Merkel seeks to square the circle on Juncker and UK
German Chancellor Angela Merkel on Wednesday (4 June) told the Bundestag she is trying to get enough leaders to back Jean-Claude Juncker for the EU commission presidency, but warned against isolating Britain.
"I am putting all my efforts - and so does the whole German government - to secure the appointment of Juncker as next commission president with a qualified majority in the council, as required by the EU treaty," she said.
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But she was critical of those who take Britain's opposition to Juncker too lightly.
British PM David Cameron at a summit last week warned that if Juncker was appointed, it would increase the chances of Britain saying no in an EU membership referendum.
"We know Britain's reservations. I don't share them, but it is coarse and negligent to say it doesn't matter if Britain approves or not, if Britain stays or leaves the EU. It is everything but indifferent," Merkel said.
She admitted Britain is "no easy partner", but said that Germany wants and needs Britain to be its partner in the EU, because they share the goal of making Europe more competitive.
"So I am talking to the UK in a European spirit, trying to find the best results possible for everyone. It is laborious and tiring, but thoroughness comes before speed," she said.
The chancellor also talked alot about what the EU's policy priorities should be. She highlighted jobs, growth, continued fiscal discipline, reducing energy dependency, switching from fossil fuels to renewable energy, rule of law and free trade.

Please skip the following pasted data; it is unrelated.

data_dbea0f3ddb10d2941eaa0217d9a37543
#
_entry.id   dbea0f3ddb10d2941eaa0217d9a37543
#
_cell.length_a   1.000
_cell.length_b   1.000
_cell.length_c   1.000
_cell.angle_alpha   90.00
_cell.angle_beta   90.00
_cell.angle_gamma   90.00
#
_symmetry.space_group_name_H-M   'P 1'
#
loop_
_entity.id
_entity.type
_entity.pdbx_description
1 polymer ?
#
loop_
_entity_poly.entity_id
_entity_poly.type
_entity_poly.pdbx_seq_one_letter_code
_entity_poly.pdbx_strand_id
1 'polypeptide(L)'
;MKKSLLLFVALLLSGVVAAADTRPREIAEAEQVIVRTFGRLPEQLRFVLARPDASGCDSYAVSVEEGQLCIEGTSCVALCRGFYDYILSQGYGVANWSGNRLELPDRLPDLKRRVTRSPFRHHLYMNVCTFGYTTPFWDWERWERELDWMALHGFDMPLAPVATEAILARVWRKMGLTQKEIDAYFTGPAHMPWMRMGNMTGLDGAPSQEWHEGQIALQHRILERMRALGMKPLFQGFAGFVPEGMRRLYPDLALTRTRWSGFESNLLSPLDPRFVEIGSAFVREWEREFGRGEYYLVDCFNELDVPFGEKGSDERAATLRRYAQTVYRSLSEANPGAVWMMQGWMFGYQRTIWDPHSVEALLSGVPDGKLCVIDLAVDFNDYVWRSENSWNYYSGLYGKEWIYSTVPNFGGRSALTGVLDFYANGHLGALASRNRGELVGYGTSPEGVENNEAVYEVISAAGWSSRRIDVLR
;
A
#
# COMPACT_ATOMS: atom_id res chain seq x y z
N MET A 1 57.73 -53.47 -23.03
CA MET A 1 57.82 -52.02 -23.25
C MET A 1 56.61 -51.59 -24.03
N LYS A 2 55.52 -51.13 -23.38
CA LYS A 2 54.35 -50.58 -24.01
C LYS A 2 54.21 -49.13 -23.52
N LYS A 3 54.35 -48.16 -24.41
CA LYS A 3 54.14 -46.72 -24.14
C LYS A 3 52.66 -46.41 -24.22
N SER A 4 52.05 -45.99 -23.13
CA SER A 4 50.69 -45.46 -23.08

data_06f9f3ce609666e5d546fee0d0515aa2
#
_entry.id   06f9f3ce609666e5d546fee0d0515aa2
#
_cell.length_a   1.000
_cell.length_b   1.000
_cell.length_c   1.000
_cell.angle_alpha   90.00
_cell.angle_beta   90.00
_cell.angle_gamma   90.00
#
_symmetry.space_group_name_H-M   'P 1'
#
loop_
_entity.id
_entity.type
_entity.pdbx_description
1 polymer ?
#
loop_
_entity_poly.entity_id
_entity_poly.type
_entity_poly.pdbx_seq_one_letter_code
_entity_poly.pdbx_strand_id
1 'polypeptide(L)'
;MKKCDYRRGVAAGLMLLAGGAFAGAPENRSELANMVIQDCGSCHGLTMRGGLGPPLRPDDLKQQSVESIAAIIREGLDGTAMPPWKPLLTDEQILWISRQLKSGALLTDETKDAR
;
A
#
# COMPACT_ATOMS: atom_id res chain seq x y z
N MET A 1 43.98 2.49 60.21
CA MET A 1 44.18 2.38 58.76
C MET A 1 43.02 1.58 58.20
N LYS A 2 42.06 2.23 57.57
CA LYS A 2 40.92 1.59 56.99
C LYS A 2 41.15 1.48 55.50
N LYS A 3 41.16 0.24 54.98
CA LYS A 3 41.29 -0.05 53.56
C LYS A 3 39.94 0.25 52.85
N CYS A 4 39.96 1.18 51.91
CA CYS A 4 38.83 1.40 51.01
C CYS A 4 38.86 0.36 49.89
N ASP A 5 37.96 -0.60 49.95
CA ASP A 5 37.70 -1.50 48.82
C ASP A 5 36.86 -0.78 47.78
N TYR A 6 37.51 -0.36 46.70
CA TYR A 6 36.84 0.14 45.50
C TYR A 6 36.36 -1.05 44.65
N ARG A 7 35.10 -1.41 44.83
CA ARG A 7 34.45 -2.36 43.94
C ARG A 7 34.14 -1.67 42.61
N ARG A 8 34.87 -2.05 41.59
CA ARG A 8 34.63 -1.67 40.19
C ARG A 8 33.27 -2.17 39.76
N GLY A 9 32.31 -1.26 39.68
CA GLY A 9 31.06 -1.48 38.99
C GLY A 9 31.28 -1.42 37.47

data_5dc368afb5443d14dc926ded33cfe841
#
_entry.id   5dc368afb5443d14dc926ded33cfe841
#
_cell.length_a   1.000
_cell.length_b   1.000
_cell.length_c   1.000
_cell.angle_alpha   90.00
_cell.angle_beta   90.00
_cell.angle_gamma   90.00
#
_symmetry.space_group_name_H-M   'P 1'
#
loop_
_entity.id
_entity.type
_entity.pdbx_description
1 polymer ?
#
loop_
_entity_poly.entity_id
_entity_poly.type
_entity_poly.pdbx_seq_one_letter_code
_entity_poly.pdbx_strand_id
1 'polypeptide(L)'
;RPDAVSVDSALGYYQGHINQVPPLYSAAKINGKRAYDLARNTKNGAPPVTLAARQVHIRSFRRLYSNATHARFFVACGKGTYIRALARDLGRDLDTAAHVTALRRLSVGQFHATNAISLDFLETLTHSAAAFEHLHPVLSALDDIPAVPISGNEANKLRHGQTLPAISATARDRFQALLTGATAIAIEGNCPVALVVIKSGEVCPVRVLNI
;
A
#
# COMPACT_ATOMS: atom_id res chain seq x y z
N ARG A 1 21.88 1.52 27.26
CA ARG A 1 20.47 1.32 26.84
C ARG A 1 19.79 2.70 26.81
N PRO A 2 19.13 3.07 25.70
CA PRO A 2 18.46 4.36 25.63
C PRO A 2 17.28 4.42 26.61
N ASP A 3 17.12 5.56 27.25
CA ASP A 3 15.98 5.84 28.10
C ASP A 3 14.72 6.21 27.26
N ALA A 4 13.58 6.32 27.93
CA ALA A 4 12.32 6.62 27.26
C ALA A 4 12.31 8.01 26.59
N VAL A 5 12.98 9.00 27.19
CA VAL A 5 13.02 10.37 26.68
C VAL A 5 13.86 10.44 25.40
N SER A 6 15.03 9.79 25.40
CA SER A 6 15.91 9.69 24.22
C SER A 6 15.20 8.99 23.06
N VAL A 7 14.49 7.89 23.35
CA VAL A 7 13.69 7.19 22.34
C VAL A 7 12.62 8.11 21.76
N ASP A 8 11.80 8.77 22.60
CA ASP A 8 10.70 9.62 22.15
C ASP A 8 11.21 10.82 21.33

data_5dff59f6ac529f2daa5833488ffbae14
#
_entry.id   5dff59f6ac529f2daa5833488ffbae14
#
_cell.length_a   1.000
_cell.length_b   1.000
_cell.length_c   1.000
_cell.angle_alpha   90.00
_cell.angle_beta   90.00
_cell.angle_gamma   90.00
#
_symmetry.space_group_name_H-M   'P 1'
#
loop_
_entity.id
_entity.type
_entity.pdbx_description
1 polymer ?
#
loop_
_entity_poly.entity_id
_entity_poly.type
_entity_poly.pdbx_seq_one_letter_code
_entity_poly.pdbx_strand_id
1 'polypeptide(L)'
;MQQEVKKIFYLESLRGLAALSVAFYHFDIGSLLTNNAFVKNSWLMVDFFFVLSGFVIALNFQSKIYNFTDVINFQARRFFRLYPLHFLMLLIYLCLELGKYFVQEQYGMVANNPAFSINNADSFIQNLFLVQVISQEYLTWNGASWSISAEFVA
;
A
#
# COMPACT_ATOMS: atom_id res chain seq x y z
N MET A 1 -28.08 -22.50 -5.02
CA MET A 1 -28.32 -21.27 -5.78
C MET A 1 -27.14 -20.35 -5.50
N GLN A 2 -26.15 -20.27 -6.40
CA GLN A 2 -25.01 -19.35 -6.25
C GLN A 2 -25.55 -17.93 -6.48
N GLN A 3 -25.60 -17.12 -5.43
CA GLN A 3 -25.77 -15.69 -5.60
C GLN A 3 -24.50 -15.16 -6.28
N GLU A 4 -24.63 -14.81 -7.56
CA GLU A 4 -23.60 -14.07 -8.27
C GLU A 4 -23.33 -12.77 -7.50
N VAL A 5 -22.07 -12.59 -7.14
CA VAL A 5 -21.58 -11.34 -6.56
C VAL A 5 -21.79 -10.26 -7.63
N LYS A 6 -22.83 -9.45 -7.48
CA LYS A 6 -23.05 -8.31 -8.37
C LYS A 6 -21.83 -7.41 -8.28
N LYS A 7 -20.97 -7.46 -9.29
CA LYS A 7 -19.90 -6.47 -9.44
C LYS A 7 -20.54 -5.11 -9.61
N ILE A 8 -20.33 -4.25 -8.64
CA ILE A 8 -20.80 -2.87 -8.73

Restructuring the commission
Meanwhile, thoughts are being formulated in Berlin on having the next EU commission reorganised in a way to reflect these priorities and give more weight to "cluster commissioners" seconded by junior commissioners, rather than spreading everything over 28 portfolios.
To prevent countries protesting that they are left with a junior post, one idea is to have a rotation system or to make clusters flexible, so that each country gets to have an important post at a certain point.
Berlin also wants to see the EU foreign foreign policy chief more integrated into the workings of the EU commission, since most of the money that can go to neighbourhood countries or development aid is in the commission, not in the EU diplomatic service.
Merkel's coalition partner, the Social Democrats, are pushing for Martin Schulz to become Germany's next EU commissioner in a senior post - perhaps even the double-hatted high representative for foreign policy, who is also vice-president of the EU commission.
Meanwhile, speculation is rife about France's plans.
On the one hand former finance minister Pierre Moscovici is gearing up for a top economics post in the EU commission.
On the other, Merkel has reportedly approached International Monetary Fund chief Christine Lagarde for the EU commission top post in case Juncker does not get it.
But according to French media, French President Francois Hollade would rather have Juncker than Lagarde, who is not from his own political family.
Other possible commissioners are outgoing Belgian PM Elio di Rupo, Finland's Jyrki Katainen and Latvia's ex-PM Valdis Dombrovskis.
The European Parliament will hold hearings with all the commissioner candidates once the commission chief is appointed and then vote on the entire commission later this year.